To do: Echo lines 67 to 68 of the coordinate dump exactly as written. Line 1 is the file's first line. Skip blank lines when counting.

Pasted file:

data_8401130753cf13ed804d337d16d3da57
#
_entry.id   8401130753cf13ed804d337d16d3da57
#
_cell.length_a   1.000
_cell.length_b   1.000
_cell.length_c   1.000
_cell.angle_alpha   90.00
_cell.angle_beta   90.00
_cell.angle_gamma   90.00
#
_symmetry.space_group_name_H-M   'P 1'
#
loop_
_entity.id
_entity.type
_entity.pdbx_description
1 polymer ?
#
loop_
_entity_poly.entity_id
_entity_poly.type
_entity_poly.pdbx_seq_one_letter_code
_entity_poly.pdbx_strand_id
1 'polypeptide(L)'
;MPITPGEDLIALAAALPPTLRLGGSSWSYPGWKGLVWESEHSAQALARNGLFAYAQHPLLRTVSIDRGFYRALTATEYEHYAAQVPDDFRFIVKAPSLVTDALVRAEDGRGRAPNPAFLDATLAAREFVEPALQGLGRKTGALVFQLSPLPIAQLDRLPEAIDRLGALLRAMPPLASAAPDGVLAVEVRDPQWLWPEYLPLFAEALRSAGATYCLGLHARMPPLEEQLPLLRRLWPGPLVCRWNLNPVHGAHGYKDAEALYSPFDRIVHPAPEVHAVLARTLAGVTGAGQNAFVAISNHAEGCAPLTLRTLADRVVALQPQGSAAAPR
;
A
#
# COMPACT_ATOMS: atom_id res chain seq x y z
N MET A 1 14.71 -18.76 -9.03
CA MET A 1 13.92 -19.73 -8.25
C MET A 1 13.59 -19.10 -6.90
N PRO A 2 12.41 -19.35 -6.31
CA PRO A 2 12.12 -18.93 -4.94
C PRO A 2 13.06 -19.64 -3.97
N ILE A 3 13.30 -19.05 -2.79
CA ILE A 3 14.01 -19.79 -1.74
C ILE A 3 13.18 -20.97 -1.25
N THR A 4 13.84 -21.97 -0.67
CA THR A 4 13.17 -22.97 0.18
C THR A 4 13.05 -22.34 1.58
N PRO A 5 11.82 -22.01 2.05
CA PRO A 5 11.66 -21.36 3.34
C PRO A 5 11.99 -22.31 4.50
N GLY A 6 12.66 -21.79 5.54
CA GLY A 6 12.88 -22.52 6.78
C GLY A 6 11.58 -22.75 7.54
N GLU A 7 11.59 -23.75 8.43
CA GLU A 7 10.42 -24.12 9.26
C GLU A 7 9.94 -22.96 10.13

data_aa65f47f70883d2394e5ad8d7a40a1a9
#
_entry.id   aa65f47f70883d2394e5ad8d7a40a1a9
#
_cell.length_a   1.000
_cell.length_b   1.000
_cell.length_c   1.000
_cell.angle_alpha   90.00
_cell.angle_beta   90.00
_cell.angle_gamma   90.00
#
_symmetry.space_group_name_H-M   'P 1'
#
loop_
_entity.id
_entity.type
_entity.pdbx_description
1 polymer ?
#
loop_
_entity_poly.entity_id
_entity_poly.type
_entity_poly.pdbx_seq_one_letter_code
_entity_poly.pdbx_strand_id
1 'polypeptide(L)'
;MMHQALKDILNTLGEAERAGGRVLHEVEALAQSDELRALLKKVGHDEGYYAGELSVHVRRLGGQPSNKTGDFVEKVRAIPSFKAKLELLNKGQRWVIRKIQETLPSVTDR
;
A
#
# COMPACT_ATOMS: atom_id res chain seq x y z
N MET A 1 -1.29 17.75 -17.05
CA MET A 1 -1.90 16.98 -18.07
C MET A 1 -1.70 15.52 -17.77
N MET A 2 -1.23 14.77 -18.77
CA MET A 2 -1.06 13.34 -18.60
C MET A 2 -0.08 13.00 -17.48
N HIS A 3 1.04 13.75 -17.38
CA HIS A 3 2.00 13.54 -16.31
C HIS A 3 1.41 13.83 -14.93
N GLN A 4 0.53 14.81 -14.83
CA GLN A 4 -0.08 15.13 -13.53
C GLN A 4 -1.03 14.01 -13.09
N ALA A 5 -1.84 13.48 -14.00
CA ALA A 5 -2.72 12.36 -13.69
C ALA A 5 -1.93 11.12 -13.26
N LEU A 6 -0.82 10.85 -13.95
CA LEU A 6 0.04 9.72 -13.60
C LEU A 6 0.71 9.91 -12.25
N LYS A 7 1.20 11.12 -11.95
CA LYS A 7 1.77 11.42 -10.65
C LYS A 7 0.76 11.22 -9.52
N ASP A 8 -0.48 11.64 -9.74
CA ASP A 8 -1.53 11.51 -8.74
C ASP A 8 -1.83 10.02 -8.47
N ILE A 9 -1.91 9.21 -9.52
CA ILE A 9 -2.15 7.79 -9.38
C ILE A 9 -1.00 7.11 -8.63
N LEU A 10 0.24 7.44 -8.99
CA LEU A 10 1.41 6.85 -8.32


_entity.type
_entity.pdbx_description